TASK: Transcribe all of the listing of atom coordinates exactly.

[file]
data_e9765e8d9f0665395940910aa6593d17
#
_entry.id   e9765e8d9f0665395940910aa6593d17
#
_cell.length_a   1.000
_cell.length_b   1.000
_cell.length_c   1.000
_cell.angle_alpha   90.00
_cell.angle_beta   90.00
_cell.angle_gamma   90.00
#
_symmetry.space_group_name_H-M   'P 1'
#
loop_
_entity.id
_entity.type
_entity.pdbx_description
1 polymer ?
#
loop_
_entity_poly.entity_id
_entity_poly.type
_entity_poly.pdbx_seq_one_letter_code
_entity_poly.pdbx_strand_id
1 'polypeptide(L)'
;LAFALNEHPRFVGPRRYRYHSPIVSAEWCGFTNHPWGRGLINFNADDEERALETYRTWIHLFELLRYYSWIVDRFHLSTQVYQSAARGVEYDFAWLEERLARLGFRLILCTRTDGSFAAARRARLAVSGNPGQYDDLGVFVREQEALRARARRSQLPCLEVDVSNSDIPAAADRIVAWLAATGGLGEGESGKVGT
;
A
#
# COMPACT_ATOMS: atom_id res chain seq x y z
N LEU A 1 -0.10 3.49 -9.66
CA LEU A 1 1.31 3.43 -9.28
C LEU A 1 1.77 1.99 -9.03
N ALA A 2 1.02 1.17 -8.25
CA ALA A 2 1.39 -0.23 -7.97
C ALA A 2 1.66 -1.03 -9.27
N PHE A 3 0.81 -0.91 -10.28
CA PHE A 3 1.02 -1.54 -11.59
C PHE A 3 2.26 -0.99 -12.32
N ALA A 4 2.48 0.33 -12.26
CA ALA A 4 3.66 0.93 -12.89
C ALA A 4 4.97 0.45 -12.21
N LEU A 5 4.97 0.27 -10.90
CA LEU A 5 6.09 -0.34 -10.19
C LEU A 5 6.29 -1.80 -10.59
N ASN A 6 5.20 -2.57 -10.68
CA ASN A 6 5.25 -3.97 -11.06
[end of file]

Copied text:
data_e9765e8d9f0665395940910aa6593d17
#
_entry.id   e9765e8d9f0665395940910aa6593d17
#
_cell.length_a   1.000
_cell.length_b   1.000
_cell.length_c   1.000
_cell.angle_alpha   90.00
_cell.angle_beta   90.00
_cell.angle_gamma   90.00
#
_symmetry.space_group_name_H-M   'P 1'
#
loop_
_entity.id
_entity.type
_entity.pdbx_description
1 polymer ?
#
loop_
_entity_poly.entity_id
_entity_poly.type
_entity_poly.pdbx_seq_one_letter_code
_entity_poly.pdbx_strand_id
1 'polypeptide(L)'
;LAFALNEHPRFVGPRRYRYHSPIVSAEWCGFTNHPWGRGLINFNADDEERALETYRTWIHLFELLRYYSWIVDRFHLSTQVYQSAARGVEYDFAWLEERLARLGFRLILCTRTDGSFAAARRARLAVSGNPGQYDDLGVFVREQEALRARARRSQLPCLEVDVSNSDIPAAADRIVAWLAATGGLGEGESGKVGT
;
A
#
# COMPACT_ATOMS: atom_id res chain seq x y z
N LEU A 1 -0.10 3.49 -9.66
CA LEU A 1 1.31 3.43 -9.28
C LEU A 1 1.77 1.99 -9.03
N ALA A 2 1.02 1.17 -8.25
CA ALA A 2 1.39 -0.23 -7.97
C ALA A 2 1.66 -1.03 -9.27
N PHE A 3 0.81 -0.91 -10.28
CA PHE A 3 1.02 -1.54 -11.59
C PHE A 3 2.26 -0.99 -12.32
N ALA A 4 2.48 0.33 -12.26
CA ALA A 4 3.66 0.93 -12.89
C ALA A 4 4.97 0.45 -12.21
N LEU A 5 4.97 0.27 -10.90
CA LEU A 5 6.09 -0.34 -10.19
C LEU A 5 6.29 -1.80 -10.59
N ASN A 6 5.20 -2.57 -10.68
CA ASN A 6 5.25 -3.97 -11.06